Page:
Last night for dessert, Moon Man and I had cake. It wasn’t supposed to be a Splurge Day, but a) he’d had a seriously long coupla days at work and needed a little treat, and b) we wanted to do our part for Science and for the troops (none of this would’ve happened if we hadn’t been watching The Nerdist’s Tribute to Science. That Chris Hardwick will get you, every time).
Here’s what happened: about a month ago, we baked Cakes in Jars. I’d stumbled across the idea on a forum for Navy moms (of which I am not one, but moms have the best ideas when it comes to care packages, and indeed, pretty much everything else in life), and it seemed interesting, but really, what kind of friends would we be if we just whipped up a batch and shipped it off without testing it first? I mean, c’mon, our friend is stuck on a boat in the middle of nowhere most of the time–it’s not like he can just throw together a cake whenever he wants one, and it’s just mean to promise him a cake and have him open his box to find a bizarre mold specimen in a jar. So in the name of Science and ‘Murrica, we had to try it ourselves first. It’s a hard sacrifice to make for one’s country, the eating of cake; but by gosh, we can’t let other people make all the sacrifices, now can we?
So for the last few weeks we’ve been cracking open a cake jar each week and using a highly scientific approach to analyzing the results:
1. Look at it. Does it still look like cake? If no, discard. If yes, proceed to…
2. Smell it. Does it still smell like cake? If no, discard. If yes, proceed to…
3. Eat it. Did you die? If yes, we thank you for your service and will notify your parents. If no, then congratulations! Your experiment has been a success, and you get cake as a reward.
And holy crap, it worked. For the last four weeks, we’ve been eating cake that we baked in July. We’re both still alive, and aside from some slight flavor changes, the cake had remained intact and ready for devourin’ that whole time.
In other words: one of these days, our friend will receive cake in the mail, despite the 3-to-4-week shore-to-ship mail delay. Also, in case of Zombiepocalypse, our fortress will have cake. We’ll be the coolest fortress on the plains.
Now, the careful observer may have noticed that I put the link to the site where I found the directions I followed, back there at the beginning of the second paragraph. But in case that link ever stops working, or in case you didn’t notice it, here’s the quick’n’dirty how-to, so you too can have fun with Science:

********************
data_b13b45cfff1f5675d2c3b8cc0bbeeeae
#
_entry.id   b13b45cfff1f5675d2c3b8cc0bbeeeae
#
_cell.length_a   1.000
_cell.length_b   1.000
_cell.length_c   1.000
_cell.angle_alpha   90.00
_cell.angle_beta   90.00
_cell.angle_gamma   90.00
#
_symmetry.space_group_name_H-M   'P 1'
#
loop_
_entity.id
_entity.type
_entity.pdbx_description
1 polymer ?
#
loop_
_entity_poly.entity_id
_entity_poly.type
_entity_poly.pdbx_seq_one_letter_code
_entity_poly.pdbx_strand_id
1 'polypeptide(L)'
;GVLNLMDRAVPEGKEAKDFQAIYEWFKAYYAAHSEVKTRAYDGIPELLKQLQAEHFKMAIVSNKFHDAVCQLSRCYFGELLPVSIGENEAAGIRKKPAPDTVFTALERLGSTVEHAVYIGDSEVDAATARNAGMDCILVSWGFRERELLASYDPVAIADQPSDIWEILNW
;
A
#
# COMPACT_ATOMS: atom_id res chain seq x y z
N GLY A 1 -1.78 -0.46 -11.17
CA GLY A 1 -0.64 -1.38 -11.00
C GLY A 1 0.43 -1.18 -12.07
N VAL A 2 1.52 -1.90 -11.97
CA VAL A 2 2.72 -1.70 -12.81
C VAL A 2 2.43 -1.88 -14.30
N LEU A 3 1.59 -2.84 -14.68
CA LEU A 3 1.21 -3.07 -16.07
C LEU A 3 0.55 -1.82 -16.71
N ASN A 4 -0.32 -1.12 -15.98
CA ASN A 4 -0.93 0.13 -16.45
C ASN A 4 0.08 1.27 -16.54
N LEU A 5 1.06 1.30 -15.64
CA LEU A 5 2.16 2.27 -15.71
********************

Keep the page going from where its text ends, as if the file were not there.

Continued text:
- Gather canning jars and rings–we used pint-sized, with wide mouths–and new lids (they have to be new, ’cause you’re gonna need ’em to seal).
- Whip up your favorite cake or quickbread recipe. We used a boxed mix because we were feelin’ lazy that day, but I reckon we’ll use a Real Live From-Scratch Recipe when we start making batches to send overseas.
- Grease the inside of the jars, being sure to cover the entire inside. We used the spray stuff, and it made a chemical taste develop over the last couple of weeks; so next time I reckon we’ll use the old tried-and-true vegetable oil + flour combination.
- Use a combination of wide-mouthed funnel and quarter-cup scoop to dump slightly less than a cup of batter into each jar. You’re right, that won’t fill the jar; but fear not, Science rules the day again–once the baking happens, the magic of cake expansion will happen too.
- Wipe down the interior of the jar–you don’t want any drippy batter bits along the sides, because those will be un-lovely. Also make sure the top edges of the jars are clean, because this will affect the lid’s ability to seal later.
- Bake as directed by box, recipe, voice of god, etc. You may end up with a slightly shorter baking time, y’know, since you’re breaking the big cake down into little component cakes, so start checking for doneness (with the old “stick a wooden skewer in there and check for crumbs” test) about 10 minutes early.
- Remove from oven and immediately place lids on tops of jars and screw on rings. You’re relying on the carryover heat of the jars themselves and the air inside to help seal the lids, so no waitin’ around. (No panicking, though, either–you’ve got a coupla minutes to complete this step. Just, y’know, don’t take ’em out and then go have a cup of Victory Coffee before you start the lid’n’ring process.)
And voila! That’s all there is to it. After a few minutes you’ll start hearing that “tink!” sound that indicates that the seals have held and the jars are cooling–we stood in the kitchen and listened to the tinks ’cause we’re old and boring like that–and you’ll be able to see the lids dent in (ooh! aah! the magic of the vacuum! Feel free to use this opportunity to turn this into a Science lesson for any kids you’ve recruited as sous chefs). Once that happens, just hang back and wait for the jars to cool enough to handle, then chuck ’em (gently!) into the pantry for consumption whenever you want ’em; or package ’em up (be sure to use lots of bubble wrap) for shipment to your favorite service member.
Oh! And as for the frosting, we just cracked open a container, broke out a coupla spoons, and scooped up some frosting with each bite of cake (which we ate straight outta the jar like barbarians).
So there you have it! Cake-in-a-jar, or “Science and Patriotism 101”, or “Why we’ll have the best Zombiepocalypse fort this side of the Mississippi”. And now that we’ve tested the cakes out to the one-month mark, I’m pretty comfortable sending a shipment to our friend.
…Though they do say that a good experiment should be repeatable. Maybe we should repeat this one first. Y’know, just to be sure. 😉